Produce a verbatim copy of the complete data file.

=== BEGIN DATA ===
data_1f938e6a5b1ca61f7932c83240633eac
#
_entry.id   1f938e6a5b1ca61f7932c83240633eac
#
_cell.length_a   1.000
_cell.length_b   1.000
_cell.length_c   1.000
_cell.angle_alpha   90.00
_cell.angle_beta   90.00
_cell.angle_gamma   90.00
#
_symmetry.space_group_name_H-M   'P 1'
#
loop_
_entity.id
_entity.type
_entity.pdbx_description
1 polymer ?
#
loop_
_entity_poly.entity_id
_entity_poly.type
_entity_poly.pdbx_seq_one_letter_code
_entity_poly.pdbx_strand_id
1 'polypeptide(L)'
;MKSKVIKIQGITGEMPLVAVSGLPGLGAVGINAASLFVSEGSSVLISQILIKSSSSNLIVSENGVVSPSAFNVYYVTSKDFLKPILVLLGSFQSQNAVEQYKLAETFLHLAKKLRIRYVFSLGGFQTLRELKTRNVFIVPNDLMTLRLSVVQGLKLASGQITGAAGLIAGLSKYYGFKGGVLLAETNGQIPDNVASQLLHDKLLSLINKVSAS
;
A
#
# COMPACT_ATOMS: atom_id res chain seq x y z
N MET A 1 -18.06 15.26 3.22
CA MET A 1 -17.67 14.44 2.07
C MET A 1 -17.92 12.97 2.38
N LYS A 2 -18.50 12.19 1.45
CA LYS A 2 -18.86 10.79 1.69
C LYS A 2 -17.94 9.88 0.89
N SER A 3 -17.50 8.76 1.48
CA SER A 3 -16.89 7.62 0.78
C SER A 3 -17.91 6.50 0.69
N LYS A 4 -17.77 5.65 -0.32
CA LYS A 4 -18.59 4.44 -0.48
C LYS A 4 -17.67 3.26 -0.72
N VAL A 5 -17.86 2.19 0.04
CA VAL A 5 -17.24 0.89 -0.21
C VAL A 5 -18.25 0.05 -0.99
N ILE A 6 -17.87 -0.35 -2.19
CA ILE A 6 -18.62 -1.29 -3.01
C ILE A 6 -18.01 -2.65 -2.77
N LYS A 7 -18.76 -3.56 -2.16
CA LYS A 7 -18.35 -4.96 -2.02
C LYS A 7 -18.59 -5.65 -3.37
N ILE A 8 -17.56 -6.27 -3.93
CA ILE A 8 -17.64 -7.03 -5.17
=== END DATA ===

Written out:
data_1f938e6a5b1ca61f7932c83240633eac
#
_entry.id   1f938e6a5b1ca61f7932c83240633eac
#
_cell.length_a   1.000
_cell.length_b   1.000
_cell.length_c   1.000
_cell.angle_alpha   90.00
_cell.angle_beta   90.00
_cell.angle_gamma   90.00
#
_symmetry.space_group_name_H-M   'P 1'
#
loop_
_entity.id
_entity.type
_entity.pdbx_description
1 polymer ?
#
loop_
_entity_poly.entity_id
_entity_poly.type
_entity_poly.pdbx_seq_one_letter_code
_entity_poly.pdbx_strand_id
1 'polypeptide(L)'
;MKSKVIKIQGITGEMPLVAVSGLPGLGAVGINAASLFVSEGSSVLISQILIKSSSSNLIVSENGVVSPSAFNVYYVTSKDFLKPILVLLGSFQSQNAVEQYKLAETFLHLAKKLRIRYVFSLGGFQTLRELKTRNVFIVPNDLMTLRLSVVQGLKLASGQITGAAGLIAGLSKYYGFKGGVLLAETNGQIPDNVASQLLHDKLLSLINKVSAS
;
A
#
# COMPACT_ATOMS: atom_id res chain seq x y z
N MET A 1 -18.06 15.26 3.22
CA MET A 1 -17.67 14.44 2.07
C MET A 1 -17.92 12.97 2.38
N LYS A 2 -18.50 12.19 1.45
CA LYS A 2 -18.86 10.79 1.69
C LYS A 2 -17.94 9.88 0.89
N SER A 3 -17.50 8.76 1.48
CA SER A 3 -16.89 7.62 0.78
C SER A 3 -17.91 6.50 0.69
N LYS A 4 -17.77 5.65 -0.32
CA LYS A 4 -18.59 4.44 -0.48
C LYS A 4 -17.67 3.26 -0.72
N VAL A 5 -17.86 2.19 0.04
CA VAL A 5 -17.24 0.89 -0.21
C VAL A 5 -18.25 0.05 -0.99
N ILE A 6 -17.87 -0.35 -2.19
CA ILE A 6 -18.62 -1.29 -3.01
C ILE A 6 -18.01 -2.65 -2.77
N LYS A 7 -18.76 -3.56 -2.16
CA LYS A 7 -18.35 -4.96 -2.02
C LYS A 7 -18.59 -5.65 -3.37
N ILE A 8 -17.56 -6.27 -3.93
CA ILE A 8 -17.64 -7.03 -5.17